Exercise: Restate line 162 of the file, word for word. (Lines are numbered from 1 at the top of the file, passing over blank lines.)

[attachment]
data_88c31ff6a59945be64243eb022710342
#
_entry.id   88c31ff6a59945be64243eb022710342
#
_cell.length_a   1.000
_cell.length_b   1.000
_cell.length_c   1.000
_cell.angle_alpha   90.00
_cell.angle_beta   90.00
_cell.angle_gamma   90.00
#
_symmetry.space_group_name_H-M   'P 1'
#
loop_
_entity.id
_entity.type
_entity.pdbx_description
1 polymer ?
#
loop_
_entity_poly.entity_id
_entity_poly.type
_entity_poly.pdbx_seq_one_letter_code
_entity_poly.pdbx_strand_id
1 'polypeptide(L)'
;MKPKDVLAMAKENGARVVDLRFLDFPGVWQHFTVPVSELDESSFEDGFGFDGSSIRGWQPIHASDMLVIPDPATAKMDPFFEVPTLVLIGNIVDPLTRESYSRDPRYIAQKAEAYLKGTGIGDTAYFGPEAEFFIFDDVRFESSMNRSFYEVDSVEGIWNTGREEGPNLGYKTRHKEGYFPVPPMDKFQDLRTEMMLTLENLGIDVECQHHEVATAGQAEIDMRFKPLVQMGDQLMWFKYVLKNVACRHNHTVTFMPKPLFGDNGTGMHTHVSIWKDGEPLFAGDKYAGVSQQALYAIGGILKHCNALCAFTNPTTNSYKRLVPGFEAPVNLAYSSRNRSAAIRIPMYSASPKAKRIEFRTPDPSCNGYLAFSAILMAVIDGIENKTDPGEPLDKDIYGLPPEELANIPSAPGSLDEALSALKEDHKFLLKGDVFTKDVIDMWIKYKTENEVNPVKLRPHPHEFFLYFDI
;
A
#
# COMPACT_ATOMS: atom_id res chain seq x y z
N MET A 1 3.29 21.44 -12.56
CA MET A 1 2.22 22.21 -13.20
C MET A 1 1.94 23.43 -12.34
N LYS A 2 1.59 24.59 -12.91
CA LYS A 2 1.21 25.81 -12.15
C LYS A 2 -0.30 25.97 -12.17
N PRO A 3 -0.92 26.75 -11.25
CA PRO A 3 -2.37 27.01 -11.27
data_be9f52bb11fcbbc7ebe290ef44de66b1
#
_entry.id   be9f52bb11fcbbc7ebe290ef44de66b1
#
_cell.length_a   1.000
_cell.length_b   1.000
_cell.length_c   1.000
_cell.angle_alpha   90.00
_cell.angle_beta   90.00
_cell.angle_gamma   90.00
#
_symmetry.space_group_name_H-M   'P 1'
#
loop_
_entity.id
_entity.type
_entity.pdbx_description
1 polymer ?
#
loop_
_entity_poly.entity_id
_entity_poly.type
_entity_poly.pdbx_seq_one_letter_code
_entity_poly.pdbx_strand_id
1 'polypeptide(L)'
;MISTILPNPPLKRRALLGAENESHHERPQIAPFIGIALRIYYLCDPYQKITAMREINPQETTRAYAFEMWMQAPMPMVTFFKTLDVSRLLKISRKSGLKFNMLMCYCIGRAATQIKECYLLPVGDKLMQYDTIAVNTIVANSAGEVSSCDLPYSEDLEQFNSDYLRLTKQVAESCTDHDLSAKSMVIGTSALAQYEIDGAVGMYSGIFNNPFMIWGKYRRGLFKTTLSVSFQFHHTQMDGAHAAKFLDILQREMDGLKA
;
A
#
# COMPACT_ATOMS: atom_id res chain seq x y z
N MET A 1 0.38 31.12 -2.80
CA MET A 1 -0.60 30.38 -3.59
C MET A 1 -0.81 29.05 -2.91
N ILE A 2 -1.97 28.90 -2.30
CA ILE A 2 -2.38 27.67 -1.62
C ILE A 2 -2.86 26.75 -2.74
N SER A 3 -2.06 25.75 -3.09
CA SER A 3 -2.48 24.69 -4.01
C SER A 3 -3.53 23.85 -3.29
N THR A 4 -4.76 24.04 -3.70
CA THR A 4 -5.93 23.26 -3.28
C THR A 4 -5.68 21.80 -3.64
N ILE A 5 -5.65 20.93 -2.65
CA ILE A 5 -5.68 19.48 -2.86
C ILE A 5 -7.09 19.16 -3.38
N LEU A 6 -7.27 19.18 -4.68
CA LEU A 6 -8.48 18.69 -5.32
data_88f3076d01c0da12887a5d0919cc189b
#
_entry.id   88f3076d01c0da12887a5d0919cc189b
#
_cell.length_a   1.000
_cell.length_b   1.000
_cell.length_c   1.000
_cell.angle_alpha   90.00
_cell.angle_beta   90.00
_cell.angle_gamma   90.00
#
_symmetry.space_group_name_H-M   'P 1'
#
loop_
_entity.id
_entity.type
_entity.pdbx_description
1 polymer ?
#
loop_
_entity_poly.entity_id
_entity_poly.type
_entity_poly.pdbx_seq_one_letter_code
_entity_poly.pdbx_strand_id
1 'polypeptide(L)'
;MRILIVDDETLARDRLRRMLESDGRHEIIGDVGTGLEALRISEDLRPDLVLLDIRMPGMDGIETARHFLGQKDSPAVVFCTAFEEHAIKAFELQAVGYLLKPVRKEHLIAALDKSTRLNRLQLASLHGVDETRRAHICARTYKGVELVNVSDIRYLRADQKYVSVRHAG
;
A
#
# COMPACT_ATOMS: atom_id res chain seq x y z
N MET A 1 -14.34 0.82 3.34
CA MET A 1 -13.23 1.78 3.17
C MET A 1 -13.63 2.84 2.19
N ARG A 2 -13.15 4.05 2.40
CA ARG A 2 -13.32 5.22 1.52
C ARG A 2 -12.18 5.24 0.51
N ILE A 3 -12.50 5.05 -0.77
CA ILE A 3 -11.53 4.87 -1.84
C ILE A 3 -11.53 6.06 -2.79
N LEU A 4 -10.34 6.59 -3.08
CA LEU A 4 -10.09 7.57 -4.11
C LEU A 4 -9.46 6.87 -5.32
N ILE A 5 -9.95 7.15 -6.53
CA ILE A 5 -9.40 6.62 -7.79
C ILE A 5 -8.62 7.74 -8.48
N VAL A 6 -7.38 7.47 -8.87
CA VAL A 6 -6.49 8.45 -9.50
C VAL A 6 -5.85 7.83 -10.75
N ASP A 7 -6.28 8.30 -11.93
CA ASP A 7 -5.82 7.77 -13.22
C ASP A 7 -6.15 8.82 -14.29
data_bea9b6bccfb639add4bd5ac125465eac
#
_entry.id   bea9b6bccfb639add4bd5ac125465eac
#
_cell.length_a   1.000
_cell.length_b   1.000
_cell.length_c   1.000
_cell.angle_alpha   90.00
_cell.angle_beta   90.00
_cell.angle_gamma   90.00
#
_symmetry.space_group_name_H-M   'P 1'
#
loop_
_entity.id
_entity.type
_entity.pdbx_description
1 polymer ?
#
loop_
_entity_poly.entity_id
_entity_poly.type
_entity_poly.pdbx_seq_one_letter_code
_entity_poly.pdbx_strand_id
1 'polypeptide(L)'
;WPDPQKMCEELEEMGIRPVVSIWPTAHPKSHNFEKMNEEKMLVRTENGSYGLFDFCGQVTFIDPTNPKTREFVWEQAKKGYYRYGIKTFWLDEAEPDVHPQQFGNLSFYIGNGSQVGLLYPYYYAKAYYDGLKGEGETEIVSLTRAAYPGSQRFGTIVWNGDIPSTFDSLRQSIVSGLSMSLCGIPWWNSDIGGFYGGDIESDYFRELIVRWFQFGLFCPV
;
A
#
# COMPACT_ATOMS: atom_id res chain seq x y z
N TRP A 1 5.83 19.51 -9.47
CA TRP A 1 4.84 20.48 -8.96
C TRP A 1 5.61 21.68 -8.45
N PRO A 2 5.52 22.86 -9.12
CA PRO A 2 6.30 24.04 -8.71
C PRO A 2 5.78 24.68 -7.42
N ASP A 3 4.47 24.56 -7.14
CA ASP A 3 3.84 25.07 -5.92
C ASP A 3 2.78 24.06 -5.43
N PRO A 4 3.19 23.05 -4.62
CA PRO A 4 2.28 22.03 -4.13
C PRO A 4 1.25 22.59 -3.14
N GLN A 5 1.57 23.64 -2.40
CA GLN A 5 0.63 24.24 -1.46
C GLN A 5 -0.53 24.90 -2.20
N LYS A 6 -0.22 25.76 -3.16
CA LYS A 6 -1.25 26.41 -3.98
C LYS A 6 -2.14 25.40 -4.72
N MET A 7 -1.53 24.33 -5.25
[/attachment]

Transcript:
;WPDPQKMCEELEEMGIRPVVSIWPTAHPKSHNFEKMNEEKMLVRTENGSYGLFDFCGQVTFIDPTNPKTREFVWEQAKKGYYRYGIKTFWLDEAEPDVHPQQFGNLSFYIGNGSQVGLLYPYYYAKAYYDGLKGEGETEIVSLTRAAYPGSQRFGTIVWNGDIPSTFDSLRQSIVSGLSMSLCGIPWWNSDIGGFYGGDIESDYFRELIVRWFQFGLFCPV